Interpretation of Determinable Contracts

In Indian Oil Corporation v Amritsar Gas Service & Ors. [4], it was held by the Hon’ble Supreme Court that specific performance of a contract could not be granted in that case as the contract provides an option to the parties to terminate the contract by giving a 30 days’ notice to the other party, without any default by the other party.

In Overnight Express Limited v. Delhi Metro Rail Corporation [5], it was held by the Hon’ble Delhi High Court that “license agreement between the parties are by their nature determinable because the said agreement under clause 12.1 gives right to the petitioner to surrender or terminate this Agreement and clause 12.3 gives the same right to the respondent. Hence, both parties to the licensed agreement have equal right to either surrender or terminate the agreement.” In the said agreement, a lock in period of 4 years was provided, any termination during which would have attracted forfeiture of the security deposit. The agreement was terminated during the said period. In spite of the provision of the lock-in period, the said agreement was held to be determinable in nature.

In T.O. Abraham v Jose Thomas [6], the Hon’ble Kerala High Court held the share purchase agreement was not determinable and accordingly, upheld the order of the granting specific performance of the same. In the said agreement, the clause provided that in case there is a breach of the agreement due to reasons not expected in the normal course, then the advance amount would be refunded by the sellers to the buyer with interest. Further, the Hon’ble Court observed that “For a contract to become determinable, it has to be first shown by the defendant that its clauses and terms are such that it would become possible for either of the parties to determine and terminate it without assigning any reason…. In order to see if a particular contract is inherently determinable or otherwise, we have to first see whether the parties to the said contract have the right to determine it or to terminate it on their own without the junction of any other party and without assigning any reason.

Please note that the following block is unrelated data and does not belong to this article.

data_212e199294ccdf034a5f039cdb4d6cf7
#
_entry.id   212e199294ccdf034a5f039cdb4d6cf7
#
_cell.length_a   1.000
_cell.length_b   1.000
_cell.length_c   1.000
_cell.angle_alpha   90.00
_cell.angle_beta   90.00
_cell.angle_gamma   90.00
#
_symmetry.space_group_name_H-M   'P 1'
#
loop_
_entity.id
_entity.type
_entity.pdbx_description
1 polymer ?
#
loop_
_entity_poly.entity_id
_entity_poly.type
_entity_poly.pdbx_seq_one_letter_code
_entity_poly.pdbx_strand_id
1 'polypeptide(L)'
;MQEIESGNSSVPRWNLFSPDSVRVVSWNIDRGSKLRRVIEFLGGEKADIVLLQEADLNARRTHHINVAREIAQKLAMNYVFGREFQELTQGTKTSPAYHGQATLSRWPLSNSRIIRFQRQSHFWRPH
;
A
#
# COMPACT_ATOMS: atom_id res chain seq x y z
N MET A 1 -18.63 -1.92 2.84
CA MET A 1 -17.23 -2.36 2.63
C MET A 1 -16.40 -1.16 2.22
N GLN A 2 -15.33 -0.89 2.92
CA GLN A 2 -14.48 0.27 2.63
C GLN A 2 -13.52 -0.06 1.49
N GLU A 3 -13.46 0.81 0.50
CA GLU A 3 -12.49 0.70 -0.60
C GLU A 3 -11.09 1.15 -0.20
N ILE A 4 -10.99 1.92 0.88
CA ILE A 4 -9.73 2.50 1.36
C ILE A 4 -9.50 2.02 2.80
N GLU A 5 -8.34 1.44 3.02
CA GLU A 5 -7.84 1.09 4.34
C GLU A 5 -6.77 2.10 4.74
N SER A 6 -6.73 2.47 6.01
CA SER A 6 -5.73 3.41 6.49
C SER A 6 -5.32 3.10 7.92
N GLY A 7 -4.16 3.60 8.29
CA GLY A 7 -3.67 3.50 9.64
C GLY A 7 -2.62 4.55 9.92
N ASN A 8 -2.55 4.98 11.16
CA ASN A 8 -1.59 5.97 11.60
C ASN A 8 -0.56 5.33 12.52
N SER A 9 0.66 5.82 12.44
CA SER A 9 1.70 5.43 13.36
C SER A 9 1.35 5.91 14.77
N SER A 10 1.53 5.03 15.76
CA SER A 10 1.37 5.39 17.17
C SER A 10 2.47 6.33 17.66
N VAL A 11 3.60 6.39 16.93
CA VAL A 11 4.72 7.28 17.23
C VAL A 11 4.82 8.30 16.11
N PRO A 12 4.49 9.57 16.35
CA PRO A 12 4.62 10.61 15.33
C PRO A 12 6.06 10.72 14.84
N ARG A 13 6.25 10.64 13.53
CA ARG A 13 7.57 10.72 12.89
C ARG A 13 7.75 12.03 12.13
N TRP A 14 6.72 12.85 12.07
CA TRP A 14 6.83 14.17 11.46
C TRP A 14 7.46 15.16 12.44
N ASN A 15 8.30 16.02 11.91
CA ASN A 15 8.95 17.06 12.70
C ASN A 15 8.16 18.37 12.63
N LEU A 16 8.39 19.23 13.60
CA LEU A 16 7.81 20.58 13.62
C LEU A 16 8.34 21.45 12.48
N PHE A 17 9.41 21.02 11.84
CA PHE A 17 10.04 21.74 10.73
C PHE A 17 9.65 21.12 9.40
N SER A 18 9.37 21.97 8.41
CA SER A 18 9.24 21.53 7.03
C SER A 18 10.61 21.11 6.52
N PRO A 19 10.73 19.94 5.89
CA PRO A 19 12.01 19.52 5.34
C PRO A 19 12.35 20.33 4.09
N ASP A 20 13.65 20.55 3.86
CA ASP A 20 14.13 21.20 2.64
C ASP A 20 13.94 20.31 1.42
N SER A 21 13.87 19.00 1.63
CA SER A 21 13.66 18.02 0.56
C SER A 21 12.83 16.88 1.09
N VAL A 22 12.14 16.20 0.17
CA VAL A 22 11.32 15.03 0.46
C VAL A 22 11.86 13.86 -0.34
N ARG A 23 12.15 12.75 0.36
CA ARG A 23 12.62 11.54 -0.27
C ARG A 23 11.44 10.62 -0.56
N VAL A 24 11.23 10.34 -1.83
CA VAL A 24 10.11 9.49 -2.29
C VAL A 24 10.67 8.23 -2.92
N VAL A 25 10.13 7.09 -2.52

The said judgment was relied upon by the Hon’ble Bombay High Court in Narendra Hirawat & Co. v Sholay Media Entertainment Pvt. Ltd. & Anr. [7] to hold that a contract which can be terminated at the option of a party without assigning any reason, i.e. breach of the other party or otherwise would be a determinable contract under Section 14(d) of the Specific Relief Act. Further, the Hon’ble Court held that a contract which is terminable at the occurrence of an event is not in its nature determinable as the same is determination depends on an eventuality and the same may or may not occur.

In Jumbo World Holdings Limited & Anr. v Embassy Property Developments Private Limited [8], the Hon’ble Madras High Court categorized contracts into five categories to analyse determinability of the same under Section 14 of the Specific Relief Act. The five categories are:

  • Contracts that are unilaterally and inherently revocable or capable of being dissolved such as licences and partnerships at will. The same was held to be determinable in nature;
  • Contracts that are terminable unilaterally on “without cause” or “no fault basis”. The same was held to be determinable in nature;
  • Contracts that are terminable forthwith for cause or that cease to subsist for cause without provision for remedying the breach. The same was held to be not determinable in nature. However, the grant of specific performance in such a case would depend upon relative ease of determinability;
  • Contracts that are terminable for cause subject to a breach notice and opportunity to cure the breach. The same was held to be not determinable in nature; and
  • Contracts without a termination clause, which could be terminated for breach of a condition but not a warranty as per applicable common law principles. The same was held to be not determinable in nature.